Saint Anthony or Antony, was a Christian monk from Egypt, revered since his death as a saint. He is distinguished from other saints named Anthony such as Anthony of Padua, by various epithets of his own: Anthony the Great, Anthony of Egypt, Antony the Abbot,Anthony of the Desert,Anthony the Anchorite, and Anthony of Thebes. For his importance among the Desert Fathers and to all later Christian monasticism, he is also known as the Father of All Monks. His feast day is celebrated on 17 January among the Orthodox and Catholic churches and on Tobi 22 in the Coptic calendar used by the Coptic Church.
Saint Pachomius, also known as Pachome and Pakhomius, is generally recognized as the founder of Christian cenobitic monasticism. Coptic churches celebrate his feast day on 9 May, and Eastern Orthodox and Roman Catholic churches mark his feast on 15 May or 28 May. In the Lutheran Church, the saint is remembered as a renewer of the church, along with his contemporary, Anthony of Egypt on January 17.
A monastery is a building or complex of buildings comprising the domestic quarters and workplaces of monastics, monks or nuns, whether living in communities or alone (hermits). A monastery generally includes a place reserved for prayer which may be a chapel, church, or temple, and may also serve as an oratory, or in the case of communities anything from a single building housing only one senior and two or three junior monks or nuns, to vast complexes and estates housing tens or hundreds. A monastery complex typically comprises a number of buildings which include a church, dormitory, cloister, refectory, library, balneary and infirmary. Depending on the location, the monastic order and the occupation of its inhabitants, the complex may also include a wide range of buildings that facilitate self-sufficiency and service to the community. These may include a hospice, a school, and a range of agricultural and manufacturing buildings such as a barn, a forge, or a brewery.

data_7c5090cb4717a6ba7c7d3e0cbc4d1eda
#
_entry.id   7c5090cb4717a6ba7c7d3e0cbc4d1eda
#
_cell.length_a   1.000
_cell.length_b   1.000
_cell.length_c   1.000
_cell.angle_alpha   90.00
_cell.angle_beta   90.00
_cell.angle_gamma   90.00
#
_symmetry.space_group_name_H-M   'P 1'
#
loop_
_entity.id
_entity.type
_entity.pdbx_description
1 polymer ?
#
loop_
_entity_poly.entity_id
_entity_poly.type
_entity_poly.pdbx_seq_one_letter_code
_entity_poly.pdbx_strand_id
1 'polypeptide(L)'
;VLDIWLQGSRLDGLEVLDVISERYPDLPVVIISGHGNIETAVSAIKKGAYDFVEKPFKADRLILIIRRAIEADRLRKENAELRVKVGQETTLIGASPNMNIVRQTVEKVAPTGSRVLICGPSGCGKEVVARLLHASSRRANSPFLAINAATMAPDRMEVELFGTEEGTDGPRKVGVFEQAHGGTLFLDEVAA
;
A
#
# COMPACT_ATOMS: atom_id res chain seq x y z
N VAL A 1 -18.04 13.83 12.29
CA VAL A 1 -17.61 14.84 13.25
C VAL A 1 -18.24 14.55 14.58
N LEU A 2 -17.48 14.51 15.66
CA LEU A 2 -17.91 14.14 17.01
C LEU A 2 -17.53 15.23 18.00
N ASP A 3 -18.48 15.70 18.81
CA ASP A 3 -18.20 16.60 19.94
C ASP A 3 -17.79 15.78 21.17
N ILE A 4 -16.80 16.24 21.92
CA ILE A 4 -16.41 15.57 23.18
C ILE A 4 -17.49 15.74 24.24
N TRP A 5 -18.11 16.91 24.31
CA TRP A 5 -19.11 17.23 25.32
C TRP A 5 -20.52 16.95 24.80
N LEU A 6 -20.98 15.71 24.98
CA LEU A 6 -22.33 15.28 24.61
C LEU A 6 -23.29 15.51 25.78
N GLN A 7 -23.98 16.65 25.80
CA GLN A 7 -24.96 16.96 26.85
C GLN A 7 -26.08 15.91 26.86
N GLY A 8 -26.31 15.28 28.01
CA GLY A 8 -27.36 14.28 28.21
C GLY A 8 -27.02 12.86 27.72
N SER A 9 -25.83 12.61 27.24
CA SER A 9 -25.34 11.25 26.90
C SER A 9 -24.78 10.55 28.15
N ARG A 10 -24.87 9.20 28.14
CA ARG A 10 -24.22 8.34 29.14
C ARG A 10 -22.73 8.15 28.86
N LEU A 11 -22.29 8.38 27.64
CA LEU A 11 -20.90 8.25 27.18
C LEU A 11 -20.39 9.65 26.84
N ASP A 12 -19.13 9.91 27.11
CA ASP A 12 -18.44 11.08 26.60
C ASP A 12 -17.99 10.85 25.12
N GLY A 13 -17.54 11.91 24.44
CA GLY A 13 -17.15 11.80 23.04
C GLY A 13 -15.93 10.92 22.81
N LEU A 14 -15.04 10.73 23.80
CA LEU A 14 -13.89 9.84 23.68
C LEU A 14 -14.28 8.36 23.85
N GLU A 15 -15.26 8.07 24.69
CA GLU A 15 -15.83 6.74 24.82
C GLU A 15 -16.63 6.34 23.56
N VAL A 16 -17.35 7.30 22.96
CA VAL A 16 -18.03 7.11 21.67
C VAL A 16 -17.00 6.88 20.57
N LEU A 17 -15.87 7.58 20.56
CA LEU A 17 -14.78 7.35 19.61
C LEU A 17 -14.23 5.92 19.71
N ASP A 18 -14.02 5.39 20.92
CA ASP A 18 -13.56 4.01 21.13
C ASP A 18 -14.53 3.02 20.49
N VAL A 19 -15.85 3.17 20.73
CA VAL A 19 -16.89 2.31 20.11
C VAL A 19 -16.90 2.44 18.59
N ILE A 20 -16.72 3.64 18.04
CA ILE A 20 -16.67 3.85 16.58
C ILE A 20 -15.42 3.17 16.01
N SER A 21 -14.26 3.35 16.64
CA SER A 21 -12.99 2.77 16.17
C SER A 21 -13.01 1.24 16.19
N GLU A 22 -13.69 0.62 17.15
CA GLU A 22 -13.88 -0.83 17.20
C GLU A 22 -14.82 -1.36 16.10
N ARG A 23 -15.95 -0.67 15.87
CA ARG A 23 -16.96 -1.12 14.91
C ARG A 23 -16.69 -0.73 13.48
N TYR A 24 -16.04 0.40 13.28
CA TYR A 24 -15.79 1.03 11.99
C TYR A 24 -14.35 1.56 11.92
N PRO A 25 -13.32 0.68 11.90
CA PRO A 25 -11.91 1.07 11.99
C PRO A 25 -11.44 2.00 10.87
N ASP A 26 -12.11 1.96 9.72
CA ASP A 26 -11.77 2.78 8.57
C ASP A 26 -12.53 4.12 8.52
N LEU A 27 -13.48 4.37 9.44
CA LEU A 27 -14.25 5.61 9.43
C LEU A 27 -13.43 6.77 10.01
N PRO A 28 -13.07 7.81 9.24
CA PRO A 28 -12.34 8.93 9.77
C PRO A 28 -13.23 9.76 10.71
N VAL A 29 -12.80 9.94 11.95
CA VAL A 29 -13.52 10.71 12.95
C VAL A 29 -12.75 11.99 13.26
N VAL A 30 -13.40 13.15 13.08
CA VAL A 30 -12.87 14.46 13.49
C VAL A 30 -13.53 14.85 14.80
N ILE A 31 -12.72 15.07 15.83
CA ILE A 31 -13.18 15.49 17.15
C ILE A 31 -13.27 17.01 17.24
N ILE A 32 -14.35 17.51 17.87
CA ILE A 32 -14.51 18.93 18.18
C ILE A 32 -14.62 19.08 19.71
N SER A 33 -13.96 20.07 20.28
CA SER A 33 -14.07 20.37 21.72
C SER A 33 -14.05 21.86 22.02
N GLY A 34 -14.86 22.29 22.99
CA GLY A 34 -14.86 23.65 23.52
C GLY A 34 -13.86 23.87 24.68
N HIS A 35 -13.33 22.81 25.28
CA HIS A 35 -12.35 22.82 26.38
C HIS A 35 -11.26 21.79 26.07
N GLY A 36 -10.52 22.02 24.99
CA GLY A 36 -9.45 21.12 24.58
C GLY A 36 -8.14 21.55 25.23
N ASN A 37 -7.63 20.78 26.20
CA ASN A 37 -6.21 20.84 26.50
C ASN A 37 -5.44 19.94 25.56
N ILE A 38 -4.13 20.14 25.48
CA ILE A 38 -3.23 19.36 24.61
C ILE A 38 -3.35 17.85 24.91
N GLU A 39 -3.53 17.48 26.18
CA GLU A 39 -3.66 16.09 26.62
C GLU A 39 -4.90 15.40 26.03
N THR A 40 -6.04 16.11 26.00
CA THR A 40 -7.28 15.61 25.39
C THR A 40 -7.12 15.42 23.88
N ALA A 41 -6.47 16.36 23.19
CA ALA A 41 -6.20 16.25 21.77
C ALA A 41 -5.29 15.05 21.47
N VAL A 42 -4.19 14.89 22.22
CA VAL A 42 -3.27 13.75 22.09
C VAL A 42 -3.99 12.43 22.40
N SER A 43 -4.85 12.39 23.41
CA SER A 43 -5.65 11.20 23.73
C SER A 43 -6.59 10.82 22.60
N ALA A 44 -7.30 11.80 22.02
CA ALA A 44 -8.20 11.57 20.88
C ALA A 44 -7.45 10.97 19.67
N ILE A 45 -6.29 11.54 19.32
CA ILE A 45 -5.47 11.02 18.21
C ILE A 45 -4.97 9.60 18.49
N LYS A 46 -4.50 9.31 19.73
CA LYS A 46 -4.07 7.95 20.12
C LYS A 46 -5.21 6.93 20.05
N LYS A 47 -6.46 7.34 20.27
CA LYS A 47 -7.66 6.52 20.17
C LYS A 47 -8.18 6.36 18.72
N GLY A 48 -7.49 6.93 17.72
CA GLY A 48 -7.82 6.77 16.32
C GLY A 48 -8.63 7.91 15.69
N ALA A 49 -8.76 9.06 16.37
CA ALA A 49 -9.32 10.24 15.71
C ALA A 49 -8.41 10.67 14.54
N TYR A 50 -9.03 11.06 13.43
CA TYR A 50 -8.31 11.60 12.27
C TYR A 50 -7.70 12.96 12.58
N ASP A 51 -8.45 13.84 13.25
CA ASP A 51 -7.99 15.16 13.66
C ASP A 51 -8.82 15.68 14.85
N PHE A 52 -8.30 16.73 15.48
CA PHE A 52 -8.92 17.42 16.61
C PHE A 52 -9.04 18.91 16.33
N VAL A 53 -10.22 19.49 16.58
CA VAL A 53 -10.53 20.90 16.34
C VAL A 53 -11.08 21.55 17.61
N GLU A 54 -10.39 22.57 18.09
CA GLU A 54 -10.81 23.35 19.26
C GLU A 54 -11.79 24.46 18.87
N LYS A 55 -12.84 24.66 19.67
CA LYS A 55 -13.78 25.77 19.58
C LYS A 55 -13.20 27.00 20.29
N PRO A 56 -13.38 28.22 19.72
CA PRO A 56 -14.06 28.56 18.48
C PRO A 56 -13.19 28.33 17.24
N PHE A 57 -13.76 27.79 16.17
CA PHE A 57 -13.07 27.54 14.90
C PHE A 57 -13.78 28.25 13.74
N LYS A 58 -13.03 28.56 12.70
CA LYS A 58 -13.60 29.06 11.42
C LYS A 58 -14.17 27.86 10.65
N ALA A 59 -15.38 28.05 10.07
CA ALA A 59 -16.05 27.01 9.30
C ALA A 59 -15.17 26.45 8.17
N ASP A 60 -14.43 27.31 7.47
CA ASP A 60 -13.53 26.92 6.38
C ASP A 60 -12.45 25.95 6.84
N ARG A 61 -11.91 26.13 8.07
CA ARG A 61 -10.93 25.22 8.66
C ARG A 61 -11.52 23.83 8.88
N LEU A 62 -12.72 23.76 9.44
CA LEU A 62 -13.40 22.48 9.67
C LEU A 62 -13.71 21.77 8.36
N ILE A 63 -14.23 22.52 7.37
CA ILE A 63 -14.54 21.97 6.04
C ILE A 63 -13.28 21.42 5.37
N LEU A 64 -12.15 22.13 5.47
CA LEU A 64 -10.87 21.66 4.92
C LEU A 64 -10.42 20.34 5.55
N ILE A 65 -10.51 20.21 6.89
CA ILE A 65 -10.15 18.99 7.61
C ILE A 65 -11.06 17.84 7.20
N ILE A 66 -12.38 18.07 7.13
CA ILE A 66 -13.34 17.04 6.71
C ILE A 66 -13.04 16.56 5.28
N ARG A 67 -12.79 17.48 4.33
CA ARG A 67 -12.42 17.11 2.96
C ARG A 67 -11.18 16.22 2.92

Christian monasticism is the devotional practice of individuals who live ascetic and typically cloistered lives that are dedicated to Christian worship. It began to develop early in the history of the Christian Church, modeled upon scriptural examples and ideals, including those in the Old Testament, but not mandated as an institution in the scriptures. It has come to be regulated by religious rules and, in modern times, the Canon law of the respective Christian denominations that have forms of monastic living. Those living the monastic life are known by the generic terms monks (men) and nuns (women). The word monk originated from the Greek μοναχός, itself from μόνος meaning 'alone'.
Cenobiticmonasticism is a monastic tradition that stresses community life. Often in the West the community belongs to a religious order, and the life of the cenobitic monk is regulated by a religious rule, a collection of precepts. The older style of monasticism, to live as a hermit, is called eremitic. A third form of monasticism, found primarily in Eastern Christianity, is the skete.